Media coverage of Afghanistan War fluctuated with US troop levels

Speaking Security Newsletter | Advisory Note for Organizers and Candidates, n°107 | 27 August 2021

If you find these notes useful, you can support this newsletter here and SPRI, here. Sharing these newsletters also helps. Thank you!

*Many thanks to Dustin, who became the latest member to join SPRI’s donor community. You can join Dustin and my other inspirations here.

Situation

SPRI is out with a new report. It’s a short one that takes the long view at how the major news networks have covered the Afghanistan War. You can read the thing here (Twitter link, here). Summary is below.

Findings

We find that after the US’ invasion of Afghanistan, mainstream media coverage* has reflected the number of US troops on the ground. When there was a surge of troops in 2009, the media followed. When US troops started leaving a couple years after the surge, the major news networks kind of did, too.

In this way, the recent media frenzy has been an aberration (even though there was a small surge of troops to assist in the evacuation).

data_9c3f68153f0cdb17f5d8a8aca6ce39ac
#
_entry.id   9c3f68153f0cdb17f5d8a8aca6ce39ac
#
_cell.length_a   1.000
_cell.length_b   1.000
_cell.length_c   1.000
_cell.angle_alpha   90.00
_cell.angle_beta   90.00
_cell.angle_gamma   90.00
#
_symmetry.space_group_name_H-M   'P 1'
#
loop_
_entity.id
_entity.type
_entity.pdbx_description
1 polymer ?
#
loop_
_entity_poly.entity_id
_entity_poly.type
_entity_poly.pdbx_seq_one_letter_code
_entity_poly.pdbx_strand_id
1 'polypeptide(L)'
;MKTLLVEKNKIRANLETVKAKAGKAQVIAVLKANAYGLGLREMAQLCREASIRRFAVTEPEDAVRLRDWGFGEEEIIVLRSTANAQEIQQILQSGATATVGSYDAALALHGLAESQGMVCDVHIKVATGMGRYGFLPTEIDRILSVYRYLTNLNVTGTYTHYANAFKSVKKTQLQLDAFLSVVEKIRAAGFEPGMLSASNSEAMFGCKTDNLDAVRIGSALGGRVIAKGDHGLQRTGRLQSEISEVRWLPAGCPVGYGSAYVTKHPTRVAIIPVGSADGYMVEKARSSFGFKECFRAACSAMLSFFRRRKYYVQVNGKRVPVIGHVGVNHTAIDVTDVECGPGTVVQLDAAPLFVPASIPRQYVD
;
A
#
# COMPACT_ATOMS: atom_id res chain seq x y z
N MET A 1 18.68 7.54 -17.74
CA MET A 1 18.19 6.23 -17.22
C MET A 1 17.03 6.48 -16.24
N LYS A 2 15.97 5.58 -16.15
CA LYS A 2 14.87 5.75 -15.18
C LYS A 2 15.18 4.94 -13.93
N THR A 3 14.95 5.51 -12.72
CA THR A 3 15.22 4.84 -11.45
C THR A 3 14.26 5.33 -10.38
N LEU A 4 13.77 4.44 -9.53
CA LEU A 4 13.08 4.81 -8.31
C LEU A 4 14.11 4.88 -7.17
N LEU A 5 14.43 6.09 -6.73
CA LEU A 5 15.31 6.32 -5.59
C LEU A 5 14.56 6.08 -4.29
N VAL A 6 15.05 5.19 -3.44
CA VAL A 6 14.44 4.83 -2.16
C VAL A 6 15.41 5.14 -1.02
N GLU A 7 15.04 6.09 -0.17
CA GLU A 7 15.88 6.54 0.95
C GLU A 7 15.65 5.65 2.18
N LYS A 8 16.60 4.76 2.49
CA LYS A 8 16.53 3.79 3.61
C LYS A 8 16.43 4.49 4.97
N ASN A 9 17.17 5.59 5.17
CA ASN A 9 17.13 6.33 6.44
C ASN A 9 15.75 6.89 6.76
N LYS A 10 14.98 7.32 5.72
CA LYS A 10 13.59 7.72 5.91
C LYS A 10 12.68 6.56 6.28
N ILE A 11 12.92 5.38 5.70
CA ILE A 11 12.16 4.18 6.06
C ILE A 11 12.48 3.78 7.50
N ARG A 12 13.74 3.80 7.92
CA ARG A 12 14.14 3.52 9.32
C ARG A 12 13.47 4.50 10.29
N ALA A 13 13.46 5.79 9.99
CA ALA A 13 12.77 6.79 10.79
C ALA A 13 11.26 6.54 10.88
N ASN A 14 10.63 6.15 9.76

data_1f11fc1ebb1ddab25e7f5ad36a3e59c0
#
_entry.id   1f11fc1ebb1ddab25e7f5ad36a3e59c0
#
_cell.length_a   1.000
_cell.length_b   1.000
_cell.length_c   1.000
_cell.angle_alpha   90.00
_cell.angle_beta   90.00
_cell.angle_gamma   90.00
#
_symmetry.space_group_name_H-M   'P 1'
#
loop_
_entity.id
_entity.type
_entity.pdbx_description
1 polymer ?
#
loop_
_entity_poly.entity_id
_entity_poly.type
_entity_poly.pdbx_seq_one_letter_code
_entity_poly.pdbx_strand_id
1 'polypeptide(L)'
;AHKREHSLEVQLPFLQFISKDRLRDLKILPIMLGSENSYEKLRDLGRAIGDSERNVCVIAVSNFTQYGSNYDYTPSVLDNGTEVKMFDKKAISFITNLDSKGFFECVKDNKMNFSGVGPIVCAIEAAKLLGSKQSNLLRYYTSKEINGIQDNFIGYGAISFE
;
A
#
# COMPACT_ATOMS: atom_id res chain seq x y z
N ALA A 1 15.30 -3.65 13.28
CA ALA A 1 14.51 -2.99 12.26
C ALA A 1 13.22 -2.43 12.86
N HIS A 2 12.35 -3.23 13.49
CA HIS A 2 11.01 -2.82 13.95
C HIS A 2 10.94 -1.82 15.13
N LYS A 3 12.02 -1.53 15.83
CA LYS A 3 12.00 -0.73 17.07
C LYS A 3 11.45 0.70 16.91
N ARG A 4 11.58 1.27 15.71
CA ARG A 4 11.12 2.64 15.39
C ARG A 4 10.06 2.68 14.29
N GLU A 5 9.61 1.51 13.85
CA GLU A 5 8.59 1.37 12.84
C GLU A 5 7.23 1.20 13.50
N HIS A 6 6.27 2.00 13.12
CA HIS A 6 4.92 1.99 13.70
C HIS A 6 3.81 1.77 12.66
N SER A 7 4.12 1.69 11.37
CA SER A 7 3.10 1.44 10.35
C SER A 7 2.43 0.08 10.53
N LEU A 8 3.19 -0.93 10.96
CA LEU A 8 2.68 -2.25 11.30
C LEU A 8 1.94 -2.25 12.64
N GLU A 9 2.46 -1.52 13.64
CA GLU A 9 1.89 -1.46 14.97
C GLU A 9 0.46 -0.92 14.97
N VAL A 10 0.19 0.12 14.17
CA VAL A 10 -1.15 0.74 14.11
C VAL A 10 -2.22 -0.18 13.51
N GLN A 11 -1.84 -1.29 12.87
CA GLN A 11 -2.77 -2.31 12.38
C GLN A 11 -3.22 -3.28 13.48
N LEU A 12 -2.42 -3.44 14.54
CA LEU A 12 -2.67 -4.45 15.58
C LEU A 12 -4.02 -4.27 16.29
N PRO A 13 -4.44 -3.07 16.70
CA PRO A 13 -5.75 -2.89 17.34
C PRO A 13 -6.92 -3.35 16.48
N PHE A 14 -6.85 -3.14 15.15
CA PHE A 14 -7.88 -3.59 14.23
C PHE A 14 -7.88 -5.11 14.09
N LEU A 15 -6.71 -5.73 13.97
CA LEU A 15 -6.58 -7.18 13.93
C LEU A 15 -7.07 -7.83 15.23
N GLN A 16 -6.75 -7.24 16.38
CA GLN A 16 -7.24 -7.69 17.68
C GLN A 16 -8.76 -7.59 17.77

*Media coverage defined as the three largest broadcast networks; data via Andrew Tyndall via Jim Lobe in RS.

What major media outlet coverage did not track with was violence against Afghan civilians. Even though the coverage of big 3 broadcast networks dropped after US troops left, the number of civilian deaths did not:

What this sort of coverage does is create a safe haven for shitty foreign policy ideas. Namely, the ones that insist that the stalemate over the last few years was ‘low cost’ and/or ‘sustainable.’ Nothing about that last chart looks low cost and/or sustainable, but that’s exactly the part major networks are leaving out.

Again, you can read the whole thing here and share it on Twitter, here.

Thanks for your time,

Stephen (@stephensemler; stephen@securityreform.org)

Find this note useful? Please consider becoming a supporter of SPRI. Unlike establishment think tanks, we rely exclusively on small donations.

Share